CUSD’s homework for parents: Read up on salary dispute

When Mike Rogers opened his mail last weekend, he found a packet from the Chico Unified School District about the teachers’ contract dispute. Rogers was not appreciative. He was downright angry.

Rogers, the father of a sixth-grader and three other children who went through Chico schools, resented being lobbied by the district—and with his own tax dollars.

“I get this big old thing in the mail, and I wonder how much money was spent on this?” he said. “I thought it was propaganda.”

The packet includes a letter from the superintendent and a copy of a six-page (double-sided) July 3 fact-finding report written by a “neutral” arbitrator (one of three members of the fact-finding panel). The district sees the report as agreeing with its contention that it’s making a fair offer in contract negotiations with the Chico Unified Teachers Association and that a higher raise would financially break the district. There’s also a copy of the district’s response to the teachers’ proposal for 2001-02 and a chart showing where its offer of a 4.76-percent raise would put salaries.

The letter, signed by Superintendent Scott Brown, asks parents to “take some time to look these documents over. Adoption of this salary schedule by the teacher’s union would place top paid Chico teachers in the number one position in Butte, Tehama, and Glenn counties.”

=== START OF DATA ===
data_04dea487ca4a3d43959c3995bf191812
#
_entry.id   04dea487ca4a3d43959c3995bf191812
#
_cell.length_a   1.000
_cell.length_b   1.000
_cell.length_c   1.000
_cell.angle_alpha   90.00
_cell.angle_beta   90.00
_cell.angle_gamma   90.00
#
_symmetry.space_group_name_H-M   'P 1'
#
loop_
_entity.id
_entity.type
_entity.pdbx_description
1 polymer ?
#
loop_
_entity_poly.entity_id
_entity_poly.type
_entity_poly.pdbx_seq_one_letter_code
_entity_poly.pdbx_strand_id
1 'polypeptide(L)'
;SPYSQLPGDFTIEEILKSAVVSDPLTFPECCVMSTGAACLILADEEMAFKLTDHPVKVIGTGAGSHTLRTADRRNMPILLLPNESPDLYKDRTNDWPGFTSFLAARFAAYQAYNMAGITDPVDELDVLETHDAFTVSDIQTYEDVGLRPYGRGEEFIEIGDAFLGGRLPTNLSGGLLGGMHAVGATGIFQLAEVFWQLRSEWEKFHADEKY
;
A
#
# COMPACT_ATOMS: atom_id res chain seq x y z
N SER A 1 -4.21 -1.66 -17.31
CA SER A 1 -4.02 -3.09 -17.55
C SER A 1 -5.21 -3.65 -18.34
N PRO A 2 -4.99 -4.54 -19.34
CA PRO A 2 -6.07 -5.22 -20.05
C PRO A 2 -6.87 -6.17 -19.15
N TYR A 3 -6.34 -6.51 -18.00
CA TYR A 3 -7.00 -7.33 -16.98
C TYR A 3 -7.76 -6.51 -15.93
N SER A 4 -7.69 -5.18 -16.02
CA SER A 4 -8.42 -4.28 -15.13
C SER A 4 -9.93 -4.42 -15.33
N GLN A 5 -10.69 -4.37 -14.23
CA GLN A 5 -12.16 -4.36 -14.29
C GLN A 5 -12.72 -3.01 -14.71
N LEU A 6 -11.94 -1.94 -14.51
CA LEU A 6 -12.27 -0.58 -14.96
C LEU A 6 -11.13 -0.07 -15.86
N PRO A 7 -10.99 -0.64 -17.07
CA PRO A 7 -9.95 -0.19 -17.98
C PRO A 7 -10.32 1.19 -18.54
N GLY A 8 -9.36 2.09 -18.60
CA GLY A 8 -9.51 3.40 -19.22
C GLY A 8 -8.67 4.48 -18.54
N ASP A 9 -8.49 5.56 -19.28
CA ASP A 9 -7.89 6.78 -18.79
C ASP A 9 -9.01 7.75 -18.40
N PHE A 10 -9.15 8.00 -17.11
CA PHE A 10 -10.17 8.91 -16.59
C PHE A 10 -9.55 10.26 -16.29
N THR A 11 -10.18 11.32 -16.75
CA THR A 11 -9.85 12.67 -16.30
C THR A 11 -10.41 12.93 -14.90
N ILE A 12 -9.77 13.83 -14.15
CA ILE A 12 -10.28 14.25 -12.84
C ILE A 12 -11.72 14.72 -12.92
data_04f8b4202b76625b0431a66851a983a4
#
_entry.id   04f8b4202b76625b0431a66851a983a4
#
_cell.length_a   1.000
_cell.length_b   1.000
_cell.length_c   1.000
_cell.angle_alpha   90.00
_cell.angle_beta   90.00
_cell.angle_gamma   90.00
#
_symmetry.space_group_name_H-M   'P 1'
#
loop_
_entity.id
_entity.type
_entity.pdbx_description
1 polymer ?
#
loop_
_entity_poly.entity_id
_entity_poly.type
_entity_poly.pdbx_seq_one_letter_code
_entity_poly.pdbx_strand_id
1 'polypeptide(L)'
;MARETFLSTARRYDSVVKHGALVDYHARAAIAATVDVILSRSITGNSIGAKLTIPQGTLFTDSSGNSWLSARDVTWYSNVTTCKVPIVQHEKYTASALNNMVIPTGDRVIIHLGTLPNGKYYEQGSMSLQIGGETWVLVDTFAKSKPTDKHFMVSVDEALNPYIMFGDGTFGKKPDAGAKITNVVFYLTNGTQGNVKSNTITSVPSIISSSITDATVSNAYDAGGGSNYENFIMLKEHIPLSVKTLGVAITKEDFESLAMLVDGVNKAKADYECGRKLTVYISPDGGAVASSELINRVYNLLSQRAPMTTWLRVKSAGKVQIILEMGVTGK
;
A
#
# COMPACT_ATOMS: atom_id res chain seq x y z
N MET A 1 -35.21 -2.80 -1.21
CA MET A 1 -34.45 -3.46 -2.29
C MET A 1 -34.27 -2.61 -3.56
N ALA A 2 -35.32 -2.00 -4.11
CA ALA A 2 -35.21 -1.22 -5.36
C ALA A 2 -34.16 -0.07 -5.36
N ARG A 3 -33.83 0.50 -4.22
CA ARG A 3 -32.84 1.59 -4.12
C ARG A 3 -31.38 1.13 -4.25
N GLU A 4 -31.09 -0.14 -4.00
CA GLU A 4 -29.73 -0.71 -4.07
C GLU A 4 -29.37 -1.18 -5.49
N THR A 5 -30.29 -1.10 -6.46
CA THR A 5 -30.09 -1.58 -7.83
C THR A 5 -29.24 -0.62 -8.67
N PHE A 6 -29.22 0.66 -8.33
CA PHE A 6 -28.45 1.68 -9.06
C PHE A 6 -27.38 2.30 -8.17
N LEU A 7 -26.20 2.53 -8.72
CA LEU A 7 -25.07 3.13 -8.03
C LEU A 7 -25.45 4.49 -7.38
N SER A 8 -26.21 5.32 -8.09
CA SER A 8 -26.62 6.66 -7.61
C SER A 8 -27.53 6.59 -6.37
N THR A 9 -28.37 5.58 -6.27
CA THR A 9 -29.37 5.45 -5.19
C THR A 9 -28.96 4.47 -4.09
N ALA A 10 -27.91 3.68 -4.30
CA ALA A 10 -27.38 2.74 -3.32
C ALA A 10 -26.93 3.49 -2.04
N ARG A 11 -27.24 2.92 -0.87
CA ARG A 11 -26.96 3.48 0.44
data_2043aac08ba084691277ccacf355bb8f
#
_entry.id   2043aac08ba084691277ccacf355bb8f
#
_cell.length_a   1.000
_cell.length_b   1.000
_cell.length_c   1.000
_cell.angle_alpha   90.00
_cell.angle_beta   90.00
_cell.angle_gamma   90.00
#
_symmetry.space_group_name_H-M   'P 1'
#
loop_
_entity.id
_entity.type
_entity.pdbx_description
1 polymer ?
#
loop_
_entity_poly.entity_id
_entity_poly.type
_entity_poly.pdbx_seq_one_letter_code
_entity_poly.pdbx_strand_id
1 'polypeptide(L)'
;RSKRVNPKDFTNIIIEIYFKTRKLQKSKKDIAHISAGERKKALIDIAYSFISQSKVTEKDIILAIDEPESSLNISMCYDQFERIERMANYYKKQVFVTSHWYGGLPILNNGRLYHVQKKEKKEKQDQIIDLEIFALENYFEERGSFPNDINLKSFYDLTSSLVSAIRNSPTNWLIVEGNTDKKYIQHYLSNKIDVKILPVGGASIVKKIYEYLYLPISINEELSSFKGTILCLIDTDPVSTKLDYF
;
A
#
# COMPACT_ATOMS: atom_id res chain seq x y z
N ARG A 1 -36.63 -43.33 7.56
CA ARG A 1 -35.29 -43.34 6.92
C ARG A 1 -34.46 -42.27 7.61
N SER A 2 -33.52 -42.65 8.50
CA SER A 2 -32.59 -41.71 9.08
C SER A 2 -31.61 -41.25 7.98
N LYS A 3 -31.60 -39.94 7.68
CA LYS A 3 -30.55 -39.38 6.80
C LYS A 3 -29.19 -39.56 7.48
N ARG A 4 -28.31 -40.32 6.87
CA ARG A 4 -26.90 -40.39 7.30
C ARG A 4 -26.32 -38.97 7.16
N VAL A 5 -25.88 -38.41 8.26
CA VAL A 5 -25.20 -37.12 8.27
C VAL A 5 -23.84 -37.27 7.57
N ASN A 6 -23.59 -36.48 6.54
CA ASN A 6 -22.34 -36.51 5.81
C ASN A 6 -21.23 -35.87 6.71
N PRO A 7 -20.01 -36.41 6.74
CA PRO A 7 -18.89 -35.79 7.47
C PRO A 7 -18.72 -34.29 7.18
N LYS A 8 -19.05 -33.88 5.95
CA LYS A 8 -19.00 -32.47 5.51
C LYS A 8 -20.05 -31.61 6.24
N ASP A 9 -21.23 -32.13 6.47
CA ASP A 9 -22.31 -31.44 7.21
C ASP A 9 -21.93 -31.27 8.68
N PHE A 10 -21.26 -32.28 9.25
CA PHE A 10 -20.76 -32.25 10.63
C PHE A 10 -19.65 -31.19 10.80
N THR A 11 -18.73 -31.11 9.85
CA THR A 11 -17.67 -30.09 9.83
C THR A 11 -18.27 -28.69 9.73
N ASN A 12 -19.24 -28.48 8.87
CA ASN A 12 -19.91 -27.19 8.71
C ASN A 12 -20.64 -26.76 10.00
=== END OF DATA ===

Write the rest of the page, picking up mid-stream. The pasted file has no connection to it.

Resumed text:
The letter also states, “I know you are concerned about any disruption in your child’s education—so am I. Any withholding of services by our teachers will cause upset and confusion for the entire Chico community.”

“We know these are difficult times and we are doing everything we can to settle this issue,” Brown’s letter concludes.

The district is hoping parents will see the packet—a future mailing with details on the CUSD’s financial state is being considered—as a helpful bit of education, not an attempt to sway them politically.

“The community has a right to know all of the facts, and they have a right to know the correct information that the district has about the budget,” said Rich Wallace, who is handling communication for the CUSD. This way, he said, the figures and message from the fact-finder are “unfiltered and unbiased and they can read it for themselves.”

He said the district has a legal duty to tell the public what the fact-finder found and about the financial status of the CUSD. “This is not a war of opinions,” Wallace said. “We just wanted to share a complete version of the neutral’s report.” Indeed, the district didn’t leave off the union representative’s opinion of dissent.

Dan Sours, president of the teachers’ union, said, “I’m frankly pleased that they sent out the fact-finding report.” He said the union couldn’t afford to send out copies itself, and there are elements in the report with which CUTA agrees. For example, it sees the arbitrator’s statement that the union should accept “no less than” a 3.87 percent raise for 2001-02 as a starting, not an ending point.

But Sours said most parents he’s heard from were more confused than enlightened by the mailing. “'Why are they bargaining with me?’ is what I’ve heard,” he said. (The latest bargaining session, Aug. 6, failed to reach a resolution.)

Wallace said it cost $3,910 in postage—not counting staff time or photocopying—to mail the packets to the district’s 11,500 parents.

Rogers said he fired back with a letter of his own, telling Brown in not-so-nice terms that he didn’t appreciate the packet and the letter full of right-wing “double-speak.”

"I think they worked the numbers to make it look like the money’s not there," said Rogers, who contacted the News & Review to complain. "I’m for the teachers getting the raise they want."